What’s Bokashi got to do with lunch?

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Today we had fresh homemade pasta. For the first time ever! (Thanks Jamie Oliver…)

Not only was the pasta fabulous, it was astonishingly simple. 400g of flour on the bench, 4 eggs cracked into a well in the flour, mix and stir and knead. Grind through the benchtop machine. Ready!

But the second best thing with the lunch was what we had with it. I had no plan but came back from the garden with a handful of fresh ruccola, marjory, basil and chives. Chop chop and in they went with the only-just-blanched pasta. Then a handful of fresh mangold (which is its Swedish name, I think its called chard or something like that in English) into some olive oil sizzling with fresh garlic and chilli. Just a quick stir to heat it through.

The lunch was delicious. Such a treat to have a garden of stuff just waiting to be picked.

But the real point of my story is this: The whole lot had grown in Bokashi. The seeds were planted in seed soil atop a layer of Bokashi-enriched planting soil. The repotted seedlings were of course planted into a Bokashi soil mix and regularly watered with Bokashi juice and/or EM. The garden beds have had Bokashi dug into them for well over a year now and are jumping with worms. And they get a dose of EM watered onto them now and then for good measure.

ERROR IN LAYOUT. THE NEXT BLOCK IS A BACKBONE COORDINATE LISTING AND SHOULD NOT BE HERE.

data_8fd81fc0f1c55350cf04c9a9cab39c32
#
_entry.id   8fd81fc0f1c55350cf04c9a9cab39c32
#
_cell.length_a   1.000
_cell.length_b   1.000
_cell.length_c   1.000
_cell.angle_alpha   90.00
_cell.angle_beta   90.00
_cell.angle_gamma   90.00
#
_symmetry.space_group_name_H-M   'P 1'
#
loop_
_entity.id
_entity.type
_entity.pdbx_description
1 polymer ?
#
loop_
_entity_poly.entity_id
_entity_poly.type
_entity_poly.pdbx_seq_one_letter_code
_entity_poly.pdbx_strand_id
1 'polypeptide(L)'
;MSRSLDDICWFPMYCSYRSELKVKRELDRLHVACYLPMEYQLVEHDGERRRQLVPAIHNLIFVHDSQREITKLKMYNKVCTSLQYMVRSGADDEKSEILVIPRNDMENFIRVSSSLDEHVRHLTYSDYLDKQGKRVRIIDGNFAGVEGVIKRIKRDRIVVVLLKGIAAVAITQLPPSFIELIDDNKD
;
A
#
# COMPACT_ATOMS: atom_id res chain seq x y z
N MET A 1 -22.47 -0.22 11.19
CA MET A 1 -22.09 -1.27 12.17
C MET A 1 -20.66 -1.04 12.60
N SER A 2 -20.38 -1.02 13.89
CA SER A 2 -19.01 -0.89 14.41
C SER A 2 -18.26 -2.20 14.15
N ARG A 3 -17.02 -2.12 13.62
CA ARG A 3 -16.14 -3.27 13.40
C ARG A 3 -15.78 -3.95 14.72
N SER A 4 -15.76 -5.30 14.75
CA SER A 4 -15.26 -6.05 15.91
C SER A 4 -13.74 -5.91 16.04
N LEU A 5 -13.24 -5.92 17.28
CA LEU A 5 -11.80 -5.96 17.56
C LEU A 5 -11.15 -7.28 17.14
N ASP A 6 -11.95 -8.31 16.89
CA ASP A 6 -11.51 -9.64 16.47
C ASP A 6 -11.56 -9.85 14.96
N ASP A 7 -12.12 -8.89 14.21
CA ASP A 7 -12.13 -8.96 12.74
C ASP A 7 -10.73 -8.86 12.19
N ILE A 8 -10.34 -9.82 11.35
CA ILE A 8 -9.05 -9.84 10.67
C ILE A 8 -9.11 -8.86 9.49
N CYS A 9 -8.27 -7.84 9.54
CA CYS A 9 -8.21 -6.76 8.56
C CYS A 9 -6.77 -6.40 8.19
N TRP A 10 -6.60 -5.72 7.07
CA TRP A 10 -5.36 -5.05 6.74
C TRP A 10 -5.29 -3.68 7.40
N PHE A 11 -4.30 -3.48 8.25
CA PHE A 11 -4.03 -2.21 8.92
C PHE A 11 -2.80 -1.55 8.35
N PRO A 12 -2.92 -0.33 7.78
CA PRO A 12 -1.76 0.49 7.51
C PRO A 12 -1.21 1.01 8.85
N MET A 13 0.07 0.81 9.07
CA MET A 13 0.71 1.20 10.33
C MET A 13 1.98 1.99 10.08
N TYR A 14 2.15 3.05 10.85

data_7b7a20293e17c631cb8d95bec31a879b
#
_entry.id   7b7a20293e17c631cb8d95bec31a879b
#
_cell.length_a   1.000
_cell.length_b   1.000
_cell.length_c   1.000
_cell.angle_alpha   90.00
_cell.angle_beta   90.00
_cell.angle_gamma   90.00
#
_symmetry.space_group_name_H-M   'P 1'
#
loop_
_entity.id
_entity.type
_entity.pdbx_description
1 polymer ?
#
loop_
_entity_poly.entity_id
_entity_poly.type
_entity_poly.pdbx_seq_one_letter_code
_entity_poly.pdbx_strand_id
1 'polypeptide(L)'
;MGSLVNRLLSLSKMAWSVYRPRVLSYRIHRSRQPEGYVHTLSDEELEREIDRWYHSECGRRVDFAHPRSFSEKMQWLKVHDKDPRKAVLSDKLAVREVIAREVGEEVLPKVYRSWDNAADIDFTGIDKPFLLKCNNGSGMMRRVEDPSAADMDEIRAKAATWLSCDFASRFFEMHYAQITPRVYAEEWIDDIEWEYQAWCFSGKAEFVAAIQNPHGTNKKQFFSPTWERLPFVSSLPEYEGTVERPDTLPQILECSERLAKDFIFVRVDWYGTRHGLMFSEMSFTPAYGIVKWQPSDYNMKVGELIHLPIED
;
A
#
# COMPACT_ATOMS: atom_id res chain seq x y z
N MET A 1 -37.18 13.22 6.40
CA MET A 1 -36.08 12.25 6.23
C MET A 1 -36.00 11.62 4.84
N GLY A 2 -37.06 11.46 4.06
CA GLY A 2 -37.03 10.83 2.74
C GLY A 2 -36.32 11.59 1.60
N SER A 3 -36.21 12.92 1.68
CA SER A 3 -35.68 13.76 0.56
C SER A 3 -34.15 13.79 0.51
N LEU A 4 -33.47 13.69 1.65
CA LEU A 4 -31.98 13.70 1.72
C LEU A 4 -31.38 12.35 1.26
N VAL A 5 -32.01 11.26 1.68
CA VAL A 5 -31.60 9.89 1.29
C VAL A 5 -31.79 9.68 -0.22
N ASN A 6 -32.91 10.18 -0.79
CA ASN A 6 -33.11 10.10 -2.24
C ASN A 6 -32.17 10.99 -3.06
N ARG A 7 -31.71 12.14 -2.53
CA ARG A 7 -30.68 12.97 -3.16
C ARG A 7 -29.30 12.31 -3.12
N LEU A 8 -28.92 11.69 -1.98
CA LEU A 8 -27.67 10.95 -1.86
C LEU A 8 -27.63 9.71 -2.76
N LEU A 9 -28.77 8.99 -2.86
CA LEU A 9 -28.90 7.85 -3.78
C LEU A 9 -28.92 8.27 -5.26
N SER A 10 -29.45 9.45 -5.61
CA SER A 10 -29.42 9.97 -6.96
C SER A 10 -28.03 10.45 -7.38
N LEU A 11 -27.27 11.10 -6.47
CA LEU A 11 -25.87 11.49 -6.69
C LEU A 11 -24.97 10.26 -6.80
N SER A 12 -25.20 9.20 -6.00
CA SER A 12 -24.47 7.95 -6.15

It’s all very unscientific I know but the plants look great. They’re growing well, they taste great, and so long as I keep the snails off they are really healthy. I’m no super gardener and no super cook but I think its one of the rare luxuries in this world to go and pick lunch.

All that’s missing now is a few hens chooking around to provide us with all the eggs we’ll be needing for this new-found pasta passion. Watch this space!

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